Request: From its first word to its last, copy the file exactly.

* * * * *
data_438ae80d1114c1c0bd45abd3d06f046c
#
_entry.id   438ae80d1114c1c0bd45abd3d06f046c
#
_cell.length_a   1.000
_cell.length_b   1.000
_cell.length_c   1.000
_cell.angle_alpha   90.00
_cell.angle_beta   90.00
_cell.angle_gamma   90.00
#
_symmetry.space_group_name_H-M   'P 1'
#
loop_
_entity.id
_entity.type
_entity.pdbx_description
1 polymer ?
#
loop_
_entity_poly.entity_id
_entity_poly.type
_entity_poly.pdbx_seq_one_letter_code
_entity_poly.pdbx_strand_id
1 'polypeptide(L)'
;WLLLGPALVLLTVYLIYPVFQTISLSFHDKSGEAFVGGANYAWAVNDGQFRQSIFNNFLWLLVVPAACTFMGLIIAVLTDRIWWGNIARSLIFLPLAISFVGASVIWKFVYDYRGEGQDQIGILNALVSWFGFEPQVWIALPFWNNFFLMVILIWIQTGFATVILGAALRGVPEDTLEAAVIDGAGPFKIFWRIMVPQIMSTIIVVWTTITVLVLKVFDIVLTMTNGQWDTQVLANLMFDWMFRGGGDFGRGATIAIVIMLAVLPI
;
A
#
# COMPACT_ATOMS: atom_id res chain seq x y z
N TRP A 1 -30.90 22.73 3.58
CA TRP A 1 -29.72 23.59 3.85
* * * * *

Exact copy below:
data_438ae80d1114c1c0bd45abd3d06f046c
#
_entry.id   438ae80d1114c1c0bd45abd3d06f046c
#
_cell.length_a   1.000
_cell.length_b   1.000
_cell.length_c   1.000
_cell.angle_alpha   90.00
_cell.angle_beta   90.00
_cell.angle_gamma   90.00
#
_symmetry.space_group_name_H-M   'P 1'
#
loop_
_entity.id
_entity.type
_entity.pdbx_description
1 polymer ?
#
loop_
_entity_poly.entity_id
_entity_poly.type
_entity_poly.pdbx_seq_one_letter_code
_entity_poly.pdbx_strand_id
1 'polypeptide(L)'
;WLLLGPALVLLTVYLIYPVFQTISLSFHDKSGEAFVGGANYAWAVNDGQFRQSIFNNFLWLLVVPAACTFMGLIIAVLTDRIWWGNIARSLIFLPLAISFVGASVIWKFVYDYRGEGQDQIGILNALVSWFGFEPQVWIALPFWNNFFLMVILIWIQTGFATVILGAALRGVPEDTLEAAVIDGAGPFKIFWRIMVPQIMSTIIVVWTTITVLVLKVFDIVLTMTNGQWDTQVLANLMFDWMFRGGGDFGRGATIAIVIMLAVLPI
;
A
#
# COMPACT_ATOMS: atom_id res chain seq x y z
N TRP A 1 -30.90 22.73 3.58
CA TRP A 1 -29.72 23.59 3.85